Current models and theories across disciplines interested in addressing the equestrian community’s problems do not facilitate a multidisciplinary, multisector, multi-setting path for researchers, owners, trainers, riders, veterinarians, and the equestrian community. The purpose of this paper was to review current theories applied to equine–equestrian–environmental interaction and introduce the newly developed Triple-E Model. This new model, expanded from the One Health model, generates a path for researchers to incorporate all equestrian community sectors into addressing problems collaboratively. The Triple-E model enables all areas of the equestrian community to create a dynamic, adaptable model incorporating equine, equestrian, and environment. Accounting for environmental factors or dynamical changes between the Triple-E’s was where other theories such as Learning Theory, Open-Closed Skill Continuum Theory, Kinetic Chain Theory, and Dynamical Systems Theory with Coordination Dynamics failed. Although these theories are appropriate for understanding different variables or interactions among the Triple-E’s within single disciplines, their lack of applicability across the triad’s complex interactions creates gaps which are filled by The Triple-E Model. The Triple-E Model provides a flexible path to guide research incorporating all equestrian community areas through multidisciplinary, multi-setting, and multisector work, incorporating equine, equestrian, and environmental factors to solve complex issues unique to the equestrian community.

Author Contributions

Conceptualization, investigation, visualization, writing—original draft preparation, M.M.K.; writing—review and editing, supervision, and project administration, K.I.T. All authors have read and agreed to the published version of the manuscript.


This research received no external funding.

Institutional Review Board Statement

Not applicable.

Informed Consent Statement

Not applicable.

Data Availability Statement

Not applicable.


I am deeply grateful to my friend Liesel Norris for her unwavering support, feedback, and multiple readings of this manuscript, despite her initial unfamiliarity with the topic. Her dedication and assistance were invaluable in shaping the final version, and I am truly fortunate to have had her by my side throughout this journey.

Conflicts of Interest

The authors declare no conflict of interest.


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Figure 1. Integrating the three “E’s” into the Triple-E Model: the Equine, the Equestrian, and the Environment in which the interaction occurs.
Figure 1. Integrating the three “E’s” into the Triple-E Model: the Equine, the Equestrian, and the Environment in which the interaction occurs.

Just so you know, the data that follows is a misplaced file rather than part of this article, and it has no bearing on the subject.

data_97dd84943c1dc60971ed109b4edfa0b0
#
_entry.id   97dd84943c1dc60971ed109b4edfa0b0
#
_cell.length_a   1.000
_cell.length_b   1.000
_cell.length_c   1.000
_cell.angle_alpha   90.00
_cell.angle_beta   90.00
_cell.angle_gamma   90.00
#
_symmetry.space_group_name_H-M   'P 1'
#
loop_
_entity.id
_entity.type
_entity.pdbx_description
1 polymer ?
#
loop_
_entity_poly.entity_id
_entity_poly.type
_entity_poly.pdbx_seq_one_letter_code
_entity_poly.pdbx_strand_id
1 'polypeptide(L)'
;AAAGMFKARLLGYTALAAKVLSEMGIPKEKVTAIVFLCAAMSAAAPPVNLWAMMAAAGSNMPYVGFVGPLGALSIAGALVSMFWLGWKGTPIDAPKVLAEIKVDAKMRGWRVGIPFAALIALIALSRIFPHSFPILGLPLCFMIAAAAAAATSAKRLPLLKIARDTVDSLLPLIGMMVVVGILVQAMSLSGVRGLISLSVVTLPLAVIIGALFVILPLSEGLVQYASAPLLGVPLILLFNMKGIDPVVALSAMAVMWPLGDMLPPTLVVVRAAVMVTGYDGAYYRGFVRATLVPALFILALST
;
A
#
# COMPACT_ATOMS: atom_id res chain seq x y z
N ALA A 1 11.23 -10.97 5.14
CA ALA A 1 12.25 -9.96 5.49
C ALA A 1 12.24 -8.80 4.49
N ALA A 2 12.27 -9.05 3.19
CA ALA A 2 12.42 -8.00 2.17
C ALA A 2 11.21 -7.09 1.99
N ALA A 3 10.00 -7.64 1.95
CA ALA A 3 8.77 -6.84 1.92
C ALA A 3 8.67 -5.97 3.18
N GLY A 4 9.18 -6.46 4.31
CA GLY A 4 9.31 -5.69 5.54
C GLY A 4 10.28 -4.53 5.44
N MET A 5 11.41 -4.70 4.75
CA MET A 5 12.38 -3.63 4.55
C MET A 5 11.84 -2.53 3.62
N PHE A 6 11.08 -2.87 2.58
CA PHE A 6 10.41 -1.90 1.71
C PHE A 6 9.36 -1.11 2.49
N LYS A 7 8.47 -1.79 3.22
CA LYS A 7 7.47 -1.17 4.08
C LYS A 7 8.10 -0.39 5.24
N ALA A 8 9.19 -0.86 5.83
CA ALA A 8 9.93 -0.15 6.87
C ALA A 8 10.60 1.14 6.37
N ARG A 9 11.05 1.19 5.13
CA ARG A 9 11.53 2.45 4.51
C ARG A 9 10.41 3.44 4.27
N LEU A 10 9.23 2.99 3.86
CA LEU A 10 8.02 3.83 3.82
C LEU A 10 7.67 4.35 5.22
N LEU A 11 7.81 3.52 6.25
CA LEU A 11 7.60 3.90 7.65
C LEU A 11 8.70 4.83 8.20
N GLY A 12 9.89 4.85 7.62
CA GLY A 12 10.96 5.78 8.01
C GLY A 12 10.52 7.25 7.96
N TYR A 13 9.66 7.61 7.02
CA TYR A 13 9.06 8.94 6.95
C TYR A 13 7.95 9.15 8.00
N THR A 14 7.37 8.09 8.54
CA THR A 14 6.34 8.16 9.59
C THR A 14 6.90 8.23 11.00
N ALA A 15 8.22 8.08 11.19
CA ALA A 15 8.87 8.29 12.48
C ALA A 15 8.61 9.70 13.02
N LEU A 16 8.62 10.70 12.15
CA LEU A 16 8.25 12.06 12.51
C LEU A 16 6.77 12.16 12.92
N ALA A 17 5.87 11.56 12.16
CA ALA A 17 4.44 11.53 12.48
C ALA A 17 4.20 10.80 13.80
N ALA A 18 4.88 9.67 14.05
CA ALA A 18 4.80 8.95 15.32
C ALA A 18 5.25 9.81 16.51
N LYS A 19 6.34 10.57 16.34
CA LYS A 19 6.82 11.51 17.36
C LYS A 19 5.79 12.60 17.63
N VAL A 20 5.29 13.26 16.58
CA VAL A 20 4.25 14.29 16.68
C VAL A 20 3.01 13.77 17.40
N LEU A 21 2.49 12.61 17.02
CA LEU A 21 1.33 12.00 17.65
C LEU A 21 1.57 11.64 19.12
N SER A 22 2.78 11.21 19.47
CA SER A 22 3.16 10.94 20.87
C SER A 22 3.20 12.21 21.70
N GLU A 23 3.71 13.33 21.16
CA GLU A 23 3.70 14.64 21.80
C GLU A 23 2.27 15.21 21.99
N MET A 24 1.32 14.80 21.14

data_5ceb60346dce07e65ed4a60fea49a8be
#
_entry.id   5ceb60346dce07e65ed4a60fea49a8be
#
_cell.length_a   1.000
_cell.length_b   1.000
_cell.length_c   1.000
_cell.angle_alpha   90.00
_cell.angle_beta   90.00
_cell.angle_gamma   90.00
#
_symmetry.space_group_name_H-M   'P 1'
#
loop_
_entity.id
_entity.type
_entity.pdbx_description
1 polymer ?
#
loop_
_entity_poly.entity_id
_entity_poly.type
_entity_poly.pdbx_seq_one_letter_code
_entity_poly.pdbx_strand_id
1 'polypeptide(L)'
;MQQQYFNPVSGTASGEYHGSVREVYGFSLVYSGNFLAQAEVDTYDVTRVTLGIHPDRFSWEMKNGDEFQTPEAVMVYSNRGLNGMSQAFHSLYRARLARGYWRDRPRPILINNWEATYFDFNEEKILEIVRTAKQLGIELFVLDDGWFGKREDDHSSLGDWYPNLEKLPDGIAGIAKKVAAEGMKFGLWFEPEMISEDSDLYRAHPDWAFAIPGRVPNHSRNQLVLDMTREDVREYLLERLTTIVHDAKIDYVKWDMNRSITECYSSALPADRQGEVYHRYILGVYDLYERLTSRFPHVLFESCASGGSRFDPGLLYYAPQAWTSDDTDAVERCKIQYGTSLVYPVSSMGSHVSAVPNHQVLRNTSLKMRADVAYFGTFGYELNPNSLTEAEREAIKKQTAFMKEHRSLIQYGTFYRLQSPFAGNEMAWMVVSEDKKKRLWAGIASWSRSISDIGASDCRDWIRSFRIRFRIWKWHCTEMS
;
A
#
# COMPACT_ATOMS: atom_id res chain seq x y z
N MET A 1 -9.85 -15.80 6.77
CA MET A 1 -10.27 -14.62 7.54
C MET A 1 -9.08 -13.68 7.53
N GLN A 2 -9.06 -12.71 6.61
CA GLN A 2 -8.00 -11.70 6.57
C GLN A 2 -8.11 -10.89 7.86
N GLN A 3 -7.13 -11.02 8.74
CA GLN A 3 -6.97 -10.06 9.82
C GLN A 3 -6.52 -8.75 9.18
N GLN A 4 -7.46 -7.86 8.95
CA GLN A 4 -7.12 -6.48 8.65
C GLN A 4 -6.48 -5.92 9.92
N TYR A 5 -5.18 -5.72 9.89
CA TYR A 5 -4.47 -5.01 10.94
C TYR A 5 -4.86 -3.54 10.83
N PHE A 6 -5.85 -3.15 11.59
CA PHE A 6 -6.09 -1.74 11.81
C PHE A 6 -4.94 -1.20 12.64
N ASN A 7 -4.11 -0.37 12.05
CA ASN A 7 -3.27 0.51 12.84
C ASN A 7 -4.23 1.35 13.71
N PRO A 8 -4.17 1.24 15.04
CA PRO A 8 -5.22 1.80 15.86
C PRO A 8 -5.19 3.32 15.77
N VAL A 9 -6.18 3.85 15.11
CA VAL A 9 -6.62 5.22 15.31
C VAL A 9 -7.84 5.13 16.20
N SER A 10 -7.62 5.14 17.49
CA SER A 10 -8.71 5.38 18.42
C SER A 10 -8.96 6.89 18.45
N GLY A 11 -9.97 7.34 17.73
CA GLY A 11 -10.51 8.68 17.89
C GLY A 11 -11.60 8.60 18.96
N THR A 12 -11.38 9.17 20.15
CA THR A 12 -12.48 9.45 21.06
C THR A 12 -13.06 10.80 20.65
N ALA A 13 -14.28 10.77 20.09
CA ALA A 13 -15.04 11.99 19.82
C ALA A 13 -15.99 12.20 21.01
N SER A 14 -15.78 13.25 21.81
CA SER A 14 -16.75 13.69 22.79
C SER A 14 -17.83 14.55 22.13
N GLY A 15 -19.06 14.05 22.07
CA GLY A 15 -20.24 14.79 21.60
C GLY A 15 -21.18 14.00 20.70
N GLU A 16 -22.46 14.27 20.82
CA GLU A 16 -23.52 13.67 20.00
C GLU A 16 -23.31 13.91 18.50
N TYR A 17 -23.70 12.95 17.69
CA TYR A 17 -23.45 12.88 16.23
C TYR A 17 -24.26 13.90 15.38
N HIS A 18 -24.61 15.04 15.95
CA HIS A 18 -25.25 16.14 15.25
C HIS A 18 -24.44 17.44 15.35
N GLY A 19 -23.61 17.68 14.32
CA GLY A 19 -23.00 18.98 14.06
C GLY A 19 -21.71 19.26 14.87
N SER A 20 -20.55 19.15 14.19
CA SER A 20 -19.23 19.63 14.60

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Figure 2. An illustration of how the Triple-E Model highlights interactions of variables in researching the rate of injury and fatalities in Thoroughbred racing from a systems map perspective.
Figure 2. An illustration of how the Triple-E Model highlights interactions of variables in researching the rate of injury and fatalities in Thoroughbred racing from a systems map perspective.
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Table 2. Example of variables that fall within each sector of the Triple-E Model.
Table 2. Example of variables that fall within each sector of the Triple-E Model.
Triple-E VariableDefinition and List of Variables to Consider
EquestrianIncludes but is not limited to the variables of the equestrian. These variables might consist of the equestrian’s training, discipline, experience, size (height, weight, BMI, FFM/FM, leg: torso length ratio, etc.), movement pattern, health history, injury profile, asymmetries, physical fitness, PA profile, etc.
EquineIncludes but is not limited to the variables of the equine. These variables include the equine’s size, breed, movement patterns (stride frequency, length, and suspension), personality, conditioning, confirmation (neck: back length ratio), age, injury history, etc.
EnvironmentIncludes but is not limited to environmental factors in which the horse and rider are training/working/riding/driving in, such as locale (competition, training, lesson), region/climate, season, arena type, footing type, etc. Additionally includes the equipment the duo uses, including but not limited to the saddle, bridle, saddle fit, carriage, stirrups, stirrup length, etc.
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Keener, M.M.; Tumlin, K.I. The Triple-E Model: Advancing Equestrian Research with Perspectives from One Health. Animals 2023, 13, 2642.

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Keener MM, Tumlin KI. The Triple-E Model: Advancing Equestrian Research with Perspectives from One Health. Animals. 2023; 13(16):2642.

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Keener, Michaela M., and Kimberly I. Tumlin. 2023. "The Triple-E Model: Advancing Equestrian Research with Perspectives from One Health" Animals 13, no. 16: 2642.